Fagen, Fire, Tunnels, and the Salem Boys Fraternity: A History from 1869 to 1900

The Salem Fraternity was organized in February 1869 for the purpose of providing evening instruction and amusement for those who being confined to their work during the day need recreation at the close of their labors. It was incorporated in 1875. In April 1869 the Fraternity opened rooms in the Downing Block on Essex Street. The building was built in 1858 for Thomas Downing’s Dry Goods business.  The Fraternity catered to persons of all ages and both sexes who desired to use them as an amusement room a reading room and a school or work room. Incidentally a library was begun in connection with the reading room which developed into a collection of 5.000 volumes. In time women would only use the library to check out books and read them elsewhere.  For over fifteen years it was the only free library in the city. Their main goal was to provide entertainments, amusements, instruction, and education opportunities for self-improvement and means of intellectual culture, sympathy, and aid in time of trouble. In addition to physical training and education classes were devoted to many of the arts and crafts. Plus there is a  well-filled library and reading room.  It was evident from the outset that the most important duty was to reach the boys of the street at their most impressionable age.

In 1898 the Fraternity moved to the Lyceum Building on Church Street. In 1831, the Salem Lyceum Society bought land and erected the building on Church Street at a cost of approximately $4,000. The hall could accommodate 700 patrons in amphitheater-style seating and was decorated with images of Cicero, Demosthenes and other great orators of bygone days.  In 1898 the Lyceum transferred $3,000 to the Essex Institute to continue providing lectures. Bell’s debut of the telephone was sponsored by the Essex Institute within the old wooden Lyceum building. The current brick building was built in circa. 1900 after the wooden building burned down.  By Oct. 1899 the Fraternity opened up in their new location in the old Essex Bank Building. The First National Bank had occupied the building for the previous 80 years after the Essex Bank folded after a father and son embezzled funds. Did one of the boys have an accident in the old Lyceum building?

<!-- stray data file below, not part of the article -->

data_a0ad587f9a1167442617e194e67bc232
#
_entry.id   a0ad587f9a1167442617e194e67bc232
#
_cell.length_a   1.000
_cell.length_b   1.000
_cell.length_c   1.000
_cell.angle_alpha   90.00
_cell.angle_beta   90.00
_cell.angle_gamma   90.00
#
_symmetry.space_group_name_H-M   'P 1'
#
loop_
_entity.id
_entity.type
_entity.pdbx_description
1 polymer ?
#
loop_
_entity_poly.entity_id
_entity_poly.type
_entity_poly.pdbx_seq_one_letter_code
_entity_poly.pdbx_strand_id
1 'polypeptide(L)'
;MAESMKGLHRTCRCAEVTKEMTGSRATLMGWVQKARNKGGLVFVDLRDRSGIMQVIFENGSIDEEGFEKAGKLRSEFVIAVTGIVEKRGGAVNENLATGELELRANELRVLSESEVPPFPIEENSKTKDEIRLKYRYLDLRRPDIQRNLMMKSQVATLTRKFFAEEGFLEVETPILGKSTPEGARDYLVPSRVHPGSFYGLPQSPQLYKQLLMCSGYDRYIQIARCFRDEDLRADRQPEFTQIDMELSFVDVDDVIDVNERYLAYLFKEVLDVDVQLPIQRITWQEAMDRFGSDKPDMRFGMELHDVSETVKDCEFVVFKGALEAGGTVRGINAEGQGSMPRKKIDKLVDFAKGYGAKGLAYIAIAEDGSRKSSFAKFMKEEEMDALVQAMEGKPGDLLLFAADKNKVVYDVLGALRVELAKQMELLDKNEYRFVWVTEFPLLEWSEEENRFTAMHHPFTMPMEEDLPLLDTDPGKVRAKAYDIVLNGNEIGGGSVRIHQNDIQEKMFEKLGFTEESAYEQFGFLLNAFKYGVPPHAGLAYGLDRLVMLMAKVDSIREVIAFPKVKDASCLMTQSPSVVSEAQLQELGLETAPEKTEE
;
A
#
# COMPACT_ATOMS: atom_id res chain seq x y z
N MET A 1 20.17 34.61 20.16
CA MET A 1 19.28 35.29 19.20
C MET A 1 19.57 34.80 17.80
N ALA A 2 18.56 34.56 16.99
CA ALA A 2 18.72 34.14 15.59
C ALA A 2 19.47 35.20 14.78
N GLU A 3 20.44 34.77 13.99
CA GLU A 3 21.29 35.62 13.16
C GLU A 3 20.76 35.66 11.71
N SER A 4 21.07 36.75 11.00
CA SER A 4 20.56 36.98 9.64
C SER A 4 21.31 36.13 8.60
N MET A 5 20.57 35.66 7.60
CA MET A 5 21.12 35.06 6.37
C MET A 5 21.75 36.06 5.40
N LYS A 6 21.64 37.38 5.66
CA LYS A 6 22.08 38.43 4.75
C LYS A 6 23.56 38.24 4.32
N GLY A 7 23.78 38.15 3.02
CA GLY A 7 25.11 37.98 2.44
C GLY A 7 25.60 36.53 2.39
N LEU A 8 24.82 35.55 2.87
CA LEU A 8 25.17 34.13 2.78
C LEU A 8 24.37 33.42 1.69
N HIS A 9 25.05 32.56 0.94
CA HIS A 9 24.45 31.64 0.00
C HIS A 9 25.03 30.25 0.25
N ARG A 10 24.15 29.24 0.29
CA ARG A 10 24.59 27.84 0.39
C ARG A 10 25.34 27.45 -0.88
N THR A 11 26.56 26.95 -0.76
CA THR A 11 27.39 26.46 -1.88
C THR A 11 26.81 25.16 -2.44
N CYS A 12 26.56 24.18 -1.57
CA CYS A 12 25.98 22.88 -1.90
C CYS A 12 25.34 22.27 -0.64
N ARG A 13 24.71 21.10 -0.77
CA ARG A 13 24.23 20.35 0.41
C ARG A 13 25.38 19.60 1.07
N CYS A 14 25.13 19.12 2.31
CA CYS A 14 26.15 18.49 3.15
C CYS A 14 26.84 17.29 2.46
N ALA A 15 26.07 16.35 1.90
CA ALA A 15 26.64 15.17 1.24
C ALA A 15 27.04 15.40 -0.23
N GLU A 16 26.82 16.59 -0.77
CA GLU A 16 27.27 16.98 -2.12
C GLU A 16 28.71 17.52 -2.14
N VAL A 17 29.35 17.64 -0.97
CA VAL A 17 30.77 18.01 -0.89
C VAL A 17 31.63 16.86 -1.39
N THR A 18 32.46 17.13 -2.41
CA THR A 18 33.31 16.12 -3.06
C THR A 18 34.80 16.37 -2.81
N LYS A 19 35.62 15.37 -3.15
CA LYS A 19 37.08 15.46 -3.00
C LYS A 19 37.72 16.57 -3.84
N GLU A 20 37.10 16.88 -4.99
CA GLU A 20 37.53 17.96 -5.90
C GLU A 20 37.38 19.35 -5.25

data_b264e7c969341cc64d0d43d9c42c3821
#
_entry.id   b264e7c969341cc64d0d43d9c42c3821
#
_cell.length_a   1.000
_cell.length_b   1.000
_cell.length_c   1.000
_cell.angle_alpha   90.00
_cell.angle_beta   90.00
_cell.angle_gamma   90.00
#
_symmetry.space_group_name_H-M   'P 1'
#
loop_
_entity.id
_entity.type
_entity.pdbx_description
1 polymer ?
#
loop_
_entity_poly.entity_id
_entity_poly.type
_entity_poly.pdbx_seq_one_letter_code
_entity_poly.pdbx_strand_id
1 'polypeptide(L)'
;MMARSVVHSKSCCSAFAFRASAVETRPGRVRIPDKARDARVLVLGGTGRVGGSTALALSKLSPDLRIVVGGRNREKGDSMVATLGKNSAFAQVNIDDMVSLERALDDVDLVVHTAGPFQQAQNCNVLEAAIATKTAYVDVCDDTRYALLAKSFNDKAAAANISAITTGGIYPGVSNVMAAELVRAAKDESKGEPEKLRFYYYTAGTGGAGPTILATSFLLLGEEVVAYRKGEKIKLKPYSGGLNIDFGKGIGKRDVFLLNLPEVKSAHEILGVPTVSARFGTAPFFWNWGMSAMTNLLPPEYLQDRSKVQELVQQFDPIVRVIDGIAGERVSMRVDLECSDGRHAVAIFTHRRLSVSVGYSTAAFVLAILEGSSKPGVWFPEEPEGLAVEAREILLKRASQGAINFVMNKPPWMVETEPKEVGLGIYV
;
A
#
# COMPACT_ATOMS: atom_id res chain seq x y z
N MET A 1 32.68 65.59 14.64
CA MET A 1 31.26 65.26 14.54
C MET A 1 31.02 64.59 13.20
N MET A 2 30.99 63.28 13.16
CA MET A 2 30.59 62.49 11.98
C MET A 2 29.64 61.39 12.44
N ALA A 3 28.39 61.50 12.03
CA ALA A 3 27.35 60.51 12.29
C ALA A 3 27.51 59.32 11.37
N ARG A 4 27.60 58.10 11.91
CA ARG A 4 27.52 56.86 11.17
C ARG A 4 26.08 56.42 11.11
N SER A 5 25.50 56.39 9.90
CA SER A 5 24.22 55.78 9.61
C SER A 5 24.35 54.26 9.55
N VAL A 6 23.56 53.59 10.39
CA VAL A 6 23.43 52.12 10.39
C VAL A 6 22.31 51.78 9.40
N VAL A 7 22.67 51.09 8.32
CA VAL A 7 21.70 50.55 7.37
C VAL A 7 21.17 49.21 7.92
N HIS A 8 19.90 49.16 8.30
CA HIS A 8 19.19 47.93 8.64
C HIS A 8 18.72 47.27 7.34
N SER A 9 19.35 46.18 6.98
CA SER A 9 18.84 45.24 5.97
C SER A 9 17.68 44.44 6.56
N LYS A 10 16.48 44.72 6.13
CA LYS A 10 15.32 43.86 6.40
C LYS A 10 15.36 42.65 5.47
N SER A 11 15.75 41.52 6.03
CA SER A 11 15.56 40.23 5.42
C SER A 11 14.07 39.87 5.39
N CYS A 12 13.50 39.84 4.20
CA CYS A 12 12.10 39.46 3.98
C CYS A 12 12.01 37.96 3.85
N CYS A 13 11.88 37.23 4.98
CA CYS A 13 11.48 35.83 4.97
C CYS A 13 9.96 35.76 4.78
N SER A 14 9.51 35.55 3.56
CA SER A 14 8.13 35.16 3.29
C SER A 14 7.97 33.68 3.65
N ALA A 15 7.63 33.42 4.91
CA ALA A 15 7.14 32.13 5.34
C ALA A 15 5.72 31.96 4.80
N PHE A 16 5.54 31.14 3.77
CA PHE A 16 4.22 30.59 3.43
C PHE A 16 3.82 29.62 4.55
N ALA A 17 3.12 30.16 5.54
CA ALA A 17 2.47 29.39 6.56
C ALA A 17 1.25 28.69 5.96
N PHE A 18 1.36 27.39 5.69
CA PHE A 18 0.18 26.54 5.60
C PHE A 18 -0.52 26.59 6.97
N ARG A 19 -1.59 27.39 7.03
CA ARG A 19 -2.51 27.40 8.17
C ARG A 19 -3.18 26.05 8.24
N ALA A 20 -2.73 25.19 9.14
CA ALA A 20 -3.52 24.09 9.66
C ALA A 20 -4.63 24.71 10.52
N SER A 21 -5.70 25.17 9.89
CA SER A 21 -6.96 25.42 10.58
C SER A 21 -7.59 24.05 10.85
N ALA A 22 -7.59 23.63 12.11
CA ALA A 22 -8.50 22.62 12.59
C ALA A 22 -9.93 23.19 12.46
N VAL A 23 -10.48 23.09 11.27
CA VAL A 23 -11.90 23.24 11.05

In the summer of 1900 three parties of Fraternity, boys camped out at the old Prescott homestead at Hampton Falls NH thirty miles from Salem. The same season other parties camped at Potato Island Rowley and at Hog Island/Choate Island. The success of the experiments of this and the following year when camps were made at Hog Island and again at Hampton Falls led to the establishment of the permanent camp at Sawyer’s Island Rowley in 1903 and to the purchase of the property in 1905. Sawyer’s Island is an elevation or island in the surrounding salt marsh in the northeastern part of Rowley 18 miles from Salem. The purchase included 16 acres of upland and marsh. Tidal creeks leading to Plum Island and thence to the sea suitable for bathing and boating run along the northern and southern boundaries of the island Part of the upland is covered with trees and portions are kept under cultivation. A house for the boys was built in 1905 this was enlarged in 1914 and an eight-room cottage for the Superintendent and workers was erected in 1906. In 1906 the Fraternity had merged with the Boston Boy’s Club. A 28 foot cutter and equipment is available for camp use.



Now the interesting things is, the Fraternity had sought out children from poor families and the working class. All of the buildings in which they were housed were attached to the tunnels. All of the buildings had formidable vaults.  Was the Salem equivalent of Fagen running the place. Dodge is a popular name in this area…. For Charles Bulfinnch, Architect of D.C. had built their third residence for the Essex Bank. The Essex Bank was originally in a building which stood where the old Naumkeag Trust/Eastern Bank  stood on the corner of Derby square. The original bank building on Derby square would burn down the same year as the wooden Lyceum Building.  It was also attached to several tunnels in town.  Bulfinch would connect the Essex Bank, Loobey Asylum (Essex Institute on Essex Street),  and Old Town Hall to the tunnels in town. Plus the other connection is that in the year they moved into the Lyceum Building, the Essex Institute took over the lecture series.  The Essex Institute first was in the Downing Block and then in a building built over the foundation and tunnel entrances of the Loobey Asylum. It is a stretch, but could the Fraternity been a cover for a den of iniquity? What is the connection between the wooden Lyceum Building and the Essex Bank’s original building burning down the same year?  What is the connection between the Essex Institute, the Lyceum, and the Fraternity sharing the same buildings at different times? Did they all use the tunnels? Whatever the answers are it would make great fiction though…

For more about the tunnels in Salem read Salem Secret Underground:The History of the Tunnels in the City. Also you can venture on the route of the tunnels and learn their history first hand by going on one of Salem’s best walking tours there is!  The Salem Tunnel Tour offers tours at various times throughout the week. Check them out today!

Leave a Reply

Your email address will not be published.